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Overtime Pay Litigation

United States federal law generally requires employees who work more than 40 hours per week be paid overtime pay. Overtime pay is calculated at the regular hourly rate of pay plus an additional 50 percent of that regular rate.

To be ineligible for overtime, an employee must be in an exempt classification. Exempt classifications apply to Executive, Administrative, or Professional employees. To qualify for an exemption from overtime pay requirements under these categories, the employee must generally pass a two-pronged test consisting of a salary basis test, and a duties test. Generally, a salary test is met if the employee is paid a fixed amount of money weekly, bi-weekly and/or monthly, and there is no deduction from this fixed rate based on the quantity or quality of the work. A duties test is different for executive, administrative and professional employees. The duties test is met by the actual work being done as opposed to job titles or written job descriptions. These are classified as follows:

Exempt executive employee
An exempt executive employee must customarily and regularly direct the work of two or more other full-time employees; have management as his/her primary duty; have the authority to hire and fire, or effectively to recommend such action or other changes in status; customarily and regularly exercise discretionary powers; spend no more than 20% of his/her hours in the workweek on activities not directly and closely related to the above duties, or 40% in a retail or service establishment and be paid on a salary basis.

Exempt administrative employee
An exempt administrative employee must have as his/her primary duty; office or non-manual work directly related to management policies or general business operations; or performing work in educational administration, which work is directly related to academic instruction or training; customarily and regularly exercise discretion and independent judgment; regularly and directly assist a bona fide executive or administrative employees; or perform under only general supervision work that is specialized or technical and that requires special training, experience, or knowledge; or perform special assignments or tasks under only general supervision; spend no more than 20% of his/her hours in the workweek in activities not directly and closely related to the above duties, or 40% in a retail or service establishment; and be paid on a salary basis.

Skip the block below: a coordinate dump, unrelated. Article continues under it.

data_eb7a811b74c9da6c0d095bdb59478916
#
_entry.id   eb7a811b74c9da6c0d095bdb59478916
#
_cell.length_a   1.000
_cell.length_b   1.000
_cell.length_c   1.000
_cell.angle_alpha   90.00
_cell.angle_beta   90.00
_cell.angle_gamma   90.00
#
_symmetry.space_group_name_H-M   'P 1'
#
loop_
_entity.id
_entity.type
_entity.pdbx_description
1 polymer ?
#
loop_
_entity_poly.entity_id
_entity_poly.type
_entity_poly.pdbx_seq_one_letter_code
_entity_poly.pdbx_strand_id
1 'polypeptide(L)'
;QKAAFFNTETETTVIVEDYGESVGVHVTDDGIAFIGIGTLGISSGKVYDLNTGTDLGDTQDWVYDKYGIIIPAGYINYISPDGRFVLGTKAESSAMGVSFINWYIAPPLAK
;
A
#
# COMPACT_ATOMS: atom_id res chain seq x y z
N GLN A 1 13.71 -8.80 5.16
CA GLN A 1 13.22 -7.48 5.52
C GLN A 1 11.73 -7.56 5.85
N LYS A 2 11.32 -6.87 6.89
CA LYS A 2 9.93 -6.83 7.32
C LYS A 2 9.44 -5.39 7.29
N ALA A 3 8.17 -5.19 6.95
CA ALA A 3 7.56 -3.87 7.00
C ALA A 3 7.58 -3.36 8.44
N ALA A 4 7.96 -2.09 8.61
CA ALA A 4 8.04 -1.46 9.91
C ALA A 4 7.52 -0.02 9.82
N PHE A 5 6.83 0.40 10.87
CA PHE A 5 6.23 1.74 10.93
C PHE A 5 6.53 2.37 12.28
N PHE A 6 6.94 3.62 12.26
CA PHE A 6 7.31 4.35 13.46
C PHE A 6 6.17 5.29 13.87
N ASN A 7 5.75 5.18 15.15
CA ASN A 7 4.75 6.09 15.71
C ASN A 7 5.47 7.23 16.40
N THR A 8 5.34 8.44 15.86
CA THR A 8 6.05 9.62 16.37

Exempt professional employee
An exempt professional employee must have as his/her primary duty work which requires: advanced knowledge customarily requiring extensive education; or originality and creativity in a recognized artistic field; or teaching or otherwise imparting knowledge as a teacher in a school or in an academic or educational institution; or theoretical and practical application of highly specialized knowledge in computer systems analysis, programming, and software engineering in a computer/software occupation; consistently exercise discretion and judgment; perform work which is predominantly intellectual and varied, and which cannot be standardized in relation to a given period of time; spend no more than 20% of his/her hours in the week in activities not essential and necessarily incidental to the above duties; and be paid on a salary basis.

In California, an employer must pay overtime, whether for authorized or unauthorized overtime hours, at the following rates: Overtime equals 1.5 times an employee's regular hourly rate of pay for hours worked over 8 in a workday or over 40 hours in a work week. Double-time equals 2 times an employee's regular rate of pay for hours worked over 12 in a workday or for hours over 8 on the seventh day of the work week. Determining whether you are owed overtime can be a complex process. We are available to evaluate these claims on your behalf.

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